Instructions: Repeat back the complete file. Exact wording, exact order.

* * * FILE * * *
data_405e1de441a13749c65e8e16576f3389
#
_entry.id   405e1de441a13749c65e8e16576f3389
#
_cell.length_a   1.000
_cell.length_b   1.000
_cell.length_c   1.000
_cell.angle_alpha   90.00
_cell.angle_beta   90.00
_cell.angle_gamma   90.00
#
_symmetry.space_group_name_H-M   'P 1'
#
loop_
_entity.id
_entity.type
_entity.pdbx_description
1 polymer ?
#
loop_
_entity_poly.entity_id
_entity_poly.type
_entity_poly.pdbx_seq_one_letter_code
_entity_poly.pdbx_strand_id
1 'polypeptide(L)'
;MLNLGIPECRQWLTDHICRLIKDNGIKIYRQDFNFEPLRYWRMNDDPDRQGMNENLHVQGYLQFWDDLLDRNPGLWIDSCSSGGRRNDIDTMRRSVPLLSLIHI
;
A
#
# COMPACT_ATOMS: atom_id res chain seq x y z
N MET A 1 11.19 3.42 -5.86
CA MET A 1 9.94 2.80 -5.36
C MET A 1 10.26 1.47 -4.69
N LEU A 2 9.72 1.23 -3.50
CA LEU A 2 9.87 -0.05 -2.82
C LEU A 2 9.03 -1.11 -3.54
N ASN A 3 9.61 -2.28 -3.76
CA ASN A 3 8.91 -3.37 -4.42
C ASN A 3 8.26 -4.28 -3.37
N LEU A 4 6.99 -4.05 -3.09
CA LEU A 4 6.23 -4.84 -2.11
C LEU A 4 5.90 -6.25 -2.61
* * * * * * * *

data_405e1de441a13749c65e8e16576f3389
#
_entry.id   405e1de441a13749c65e8e16576f3389
#
_cell.length_a   1.000
_cell.length_b   1.000
_cell.length_c   1.000
_cell.angle_alpha   90.00
_cell.angle_beta   90.00
_cell.angle_gamma   90.00
#
_symmetry.space_group_name_H-M   'P 1'
#
loop_
_entity.id
_entity.type
_entity.pdbx_description
1 polymer ?
#
loop_
_entity_poly.entity_id
_entity_poly.type
_entity_poly.pdbx_seq_one_letter_code
_entity_poly.pdbx_strand_id
1 'polypeptide(L)'
;MLNLGIPECRQWLTDHICRLIKDNGIKIYRQDFNFEPLRYWRMNDDPDRQGMNENLHVQGYLQFWDDLLDRNPGLWIDSCSSGGRRNDIDTMRRSVPLLSLIHI
;
A
#
# COMPACT_ATOMS: atom_id res chain seq x y z
N MET A 1 11.19 3.42 -5.86
CA MET A 1 9.94 2.80 -5.36
C MET A 1 10.26 1.47 -4.69
N LEU A 2 9.72 1.23 -3.50
CA LEU A 2 9.87 -0.05 -2.82
C LEU A 2 9.03 -1.11 -3.54
N ASN A 3 9.61 -2.28 -3.76
CA ASN A 3 8.91 -3.37 -4.42
C ASN A 3 8.26 -4.28 -3.37
N LEU A 4 6.99 -4.05 -3.09
CA LEU A 4 6.23 -4.84 -2.11
C LEU A 4 5.90 -6.25 -2.61